The Royal (Dick) School of Veterinary Studies

Enzyme levels could inform canine oral cancer prognosis

Pilot study links heightened levels of a blood biomarker in dogs with a common type of melanoma.

Levels of an enzyme in blood have been linked to a common mouth cancer in dogs and could help vets to determine the likely prognosis for affected animals.

Levels of the molecule, known as lactate dehydrogenase (LDH), are heightened in the blood of dogs with oral malignant melanoma (OMM), the most common mouth cancer in dogs, researchers at the Royal (Dick) School for Veterinary Studies have discovered.

Their findings, in a small pilot study, suggest that testing the LDH levels in dogs undergoing treatment for OMM could be included alongside other indicators of the dogs’ condition, to aid vets in determining individual animals’ prognosis and care.

Researchers tested LDH levels in blood samples from 15 dogs with OMM, acquired from a veterinary biobank. They compared LDH in dogs with cancer against those in 10 healthy dogs.

LDH was found to be significantly heightened in dogs affected by OMM compared with dogs that were not.

Prognosis predictions

Researchers expected that the enzyme might offer useful insights, as it has previously been linked with progression in many cancers.

The team suggests that Information about LDH levels in dogs with OMM alone is not sufficient to give a prognosis, but is likely to be useful as a complement to other factors in guiding predictions of how cases of cancer are likely to develop.

Incorporating LDH into patient prognosis in this way would correspond with its use in human medicine, in which LDH levels are already used to inform prognosis in melanoma patients.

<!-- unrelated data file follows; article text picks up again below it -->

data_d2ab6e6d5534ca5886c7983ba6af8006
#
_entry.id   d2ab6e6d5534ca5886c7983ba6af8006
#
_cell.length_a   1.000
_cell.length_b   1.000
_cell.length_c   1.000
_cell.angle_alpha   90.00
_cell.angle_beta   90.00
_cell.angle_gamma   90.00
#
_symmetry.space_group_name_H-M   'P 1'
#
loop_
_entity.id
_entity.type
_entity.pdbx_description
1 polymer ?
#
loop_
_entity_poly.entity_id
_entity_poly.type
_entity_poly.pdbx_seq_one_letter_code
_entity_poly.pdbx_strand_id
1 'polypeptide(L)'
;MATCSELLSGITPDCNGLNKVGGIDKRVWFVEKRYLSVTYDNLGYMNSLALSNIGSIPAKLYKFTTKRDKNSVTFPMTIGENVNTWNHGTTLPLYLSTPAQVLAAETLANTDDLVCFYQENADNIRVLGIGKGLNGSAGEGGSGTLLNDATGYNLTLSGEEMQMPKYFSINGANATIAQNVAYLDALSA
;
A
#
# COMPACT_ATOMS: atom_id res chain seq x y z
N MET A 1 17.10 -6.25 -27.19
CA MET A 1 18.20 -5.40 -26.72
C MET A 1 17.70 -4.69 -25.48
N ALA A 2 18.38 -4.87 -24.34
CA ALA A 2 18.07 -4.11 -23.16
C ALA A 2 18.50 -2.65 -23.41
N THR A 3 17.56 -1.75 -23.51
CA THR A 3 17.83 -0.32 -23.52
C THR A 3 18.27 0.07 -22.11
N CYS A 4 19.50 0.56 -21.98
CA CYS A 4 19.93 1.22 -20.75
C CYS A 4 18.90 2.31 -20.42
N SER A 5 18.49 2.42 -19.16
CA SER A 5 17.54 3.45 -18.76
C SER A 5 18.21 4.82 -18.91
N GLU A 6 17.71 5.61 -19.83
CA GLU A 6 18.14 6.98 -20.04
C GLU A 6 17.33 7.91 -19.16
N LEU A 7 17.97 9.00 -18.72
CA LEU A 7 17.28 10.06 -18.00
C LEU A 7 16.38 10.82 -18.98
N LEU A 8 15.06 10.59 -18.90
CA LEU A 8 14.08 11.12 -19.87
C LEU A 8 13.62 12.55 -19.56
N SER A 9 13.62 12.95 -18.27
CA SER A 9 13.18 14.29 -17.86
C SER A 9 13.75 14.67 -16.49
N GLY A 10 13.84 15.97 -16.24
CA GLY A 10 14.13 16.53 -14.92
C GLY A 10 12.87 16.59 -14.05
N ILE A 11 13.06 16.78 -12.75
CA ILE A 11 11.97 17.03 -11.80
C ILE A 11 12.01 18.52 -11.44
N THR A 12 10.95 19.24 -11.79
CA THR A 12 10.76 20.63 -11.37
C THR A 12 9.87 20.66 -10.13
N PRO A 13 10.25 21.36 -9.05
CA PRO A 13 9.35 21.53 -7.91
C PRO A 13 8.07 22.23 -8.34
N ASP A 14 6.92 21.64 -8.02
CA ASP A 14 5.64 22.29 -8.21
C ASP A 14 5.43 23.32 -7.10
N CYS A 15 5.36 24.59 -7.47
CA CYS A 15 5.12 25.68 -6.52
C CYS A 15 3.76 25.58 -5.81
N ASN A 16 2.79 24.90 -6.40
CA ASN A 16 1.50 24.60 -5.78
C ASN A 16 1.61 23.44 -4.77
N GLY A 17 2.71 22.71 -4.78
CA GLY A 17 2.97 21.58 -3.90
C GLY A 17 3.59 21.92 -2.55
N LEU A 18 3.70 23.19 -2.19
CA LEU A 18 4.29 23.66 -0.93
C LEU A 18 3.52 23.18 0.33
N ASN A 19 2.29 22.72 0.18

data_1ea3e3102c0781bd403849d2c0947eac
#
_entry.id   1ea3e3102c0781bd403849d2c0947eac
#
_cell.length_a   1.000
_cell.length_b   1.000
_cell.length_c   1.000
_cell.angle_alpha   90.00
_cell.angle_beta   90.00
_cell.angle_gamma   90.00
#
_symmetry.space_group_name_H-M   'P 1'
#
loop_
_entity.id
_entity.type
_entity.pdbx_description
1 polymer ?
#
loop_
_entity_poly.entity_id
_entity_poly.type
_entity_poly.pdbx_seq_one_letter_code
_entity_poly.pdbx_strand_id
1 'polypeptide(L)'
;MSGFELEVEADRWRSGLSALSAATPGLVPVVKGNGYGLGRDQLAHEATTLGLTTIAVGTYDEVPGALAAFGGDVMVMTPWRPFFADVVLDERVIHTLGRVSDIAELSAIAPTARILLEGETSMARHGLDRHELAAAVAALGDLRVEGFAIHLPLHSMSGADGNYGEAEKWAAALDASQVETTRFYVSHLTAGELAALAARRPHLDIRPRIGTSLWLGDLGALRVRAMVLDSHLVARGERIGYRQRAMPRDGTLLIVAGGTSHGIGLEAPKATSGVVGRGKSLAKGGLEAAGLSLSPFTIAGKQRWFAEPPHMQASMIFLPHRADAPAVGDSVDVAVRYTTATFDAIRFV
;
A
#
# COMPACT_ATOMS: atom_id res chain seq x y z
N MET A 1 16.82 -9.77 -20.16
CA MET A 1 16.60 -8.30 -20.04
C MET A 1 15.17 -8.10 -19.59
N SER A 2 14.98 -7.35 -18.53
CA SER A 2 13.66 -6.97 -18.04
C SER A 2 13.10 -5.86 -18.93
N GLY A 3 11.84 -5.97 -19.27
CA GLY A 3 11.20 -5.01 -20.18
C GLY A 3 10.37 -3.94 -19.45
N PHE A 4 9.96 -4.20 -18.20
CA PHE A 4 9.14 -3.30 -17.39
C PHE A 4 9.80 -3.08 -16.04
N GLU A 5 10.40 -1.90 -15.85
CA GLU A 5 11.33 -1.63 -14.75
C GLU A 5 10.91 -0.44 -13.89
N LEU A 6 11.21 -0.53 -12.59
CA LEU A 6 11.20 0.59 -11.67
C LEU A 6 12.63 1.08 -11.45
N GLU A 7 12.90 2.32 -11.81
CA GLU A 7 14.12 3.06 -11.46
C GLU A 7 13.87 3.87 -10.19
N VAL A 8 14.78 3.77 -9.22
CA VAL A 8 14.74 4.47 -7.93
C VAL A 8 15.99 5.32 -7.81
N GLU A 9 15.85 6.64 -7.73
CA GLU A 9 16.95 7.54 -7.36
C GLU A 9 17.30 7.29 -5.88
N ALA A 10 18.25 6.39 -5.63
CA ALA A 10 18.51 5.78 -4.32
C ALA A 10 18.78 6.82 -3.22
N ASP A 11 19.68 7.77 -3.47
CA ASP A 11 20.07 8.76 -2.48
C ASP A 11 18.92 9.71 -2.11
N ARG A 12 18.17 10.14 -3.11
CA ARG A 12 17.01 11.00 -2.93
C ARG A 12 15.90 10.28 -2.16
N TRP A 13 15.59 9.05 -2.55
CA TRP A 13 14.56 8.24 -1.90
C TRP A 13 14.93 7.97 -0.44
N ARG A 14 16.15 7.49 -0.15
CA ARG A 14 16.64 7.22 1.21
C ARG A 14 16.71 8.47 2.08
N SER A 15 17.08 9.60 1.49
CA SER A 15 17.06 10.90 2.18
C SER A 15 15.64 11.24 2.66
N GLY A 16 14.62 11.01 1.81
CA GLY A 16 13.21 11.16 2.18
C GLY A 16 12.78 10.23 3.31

In addition, further research into LDH in the development of OMM may aid understanding of the condition and improve investigation and treatment.

The study was published in Veterinary Sciences.

Dr Ben Murray, Hospital for Small Animals, Royal (Dick) School of Veterinary Studies: “Our small study showed that levels of LDH are raised in dogs with malignant oral melanoma, as is the case in many forms of cancer in humans. We hope this initial finding can lead to further investigation of LDH as a helpful tool in understanding OMM in dogs and in aiding prognosis and care for affected animals.”

Related links

Scientific paper

About the Royal (Dick) School of Veterinary Studies

The Royal (Dick) School of Veterinary Studies is a one-of-a-kind centre of excellence in clinical activity, teaching and research. Our purpose-built campus, set against the backdrop of the beautiful Pentland Hills Regional Park, is home to more than eight hundred staff and almost fourteen hundred students, all of whom contribute to our exceptional community ethos.    

The School comprises:   

  The Roslin Institute   

The Global Academy of Agriculture and Food Systems   

The Roslin Innovation Centre   

The Hospital for Small Animals   

Equine Veterinary Services   

Farm Animal Services   

Easter Bush Pathology   

The Jeanne Marchig International Centre for Animal Welfare Education   

We represent the largest concentration of animal science-related expertise in Europe, impacting local, regional, national and international communities in terms of economic growth, the provision of clinical services and the advancement of scientific knowledge.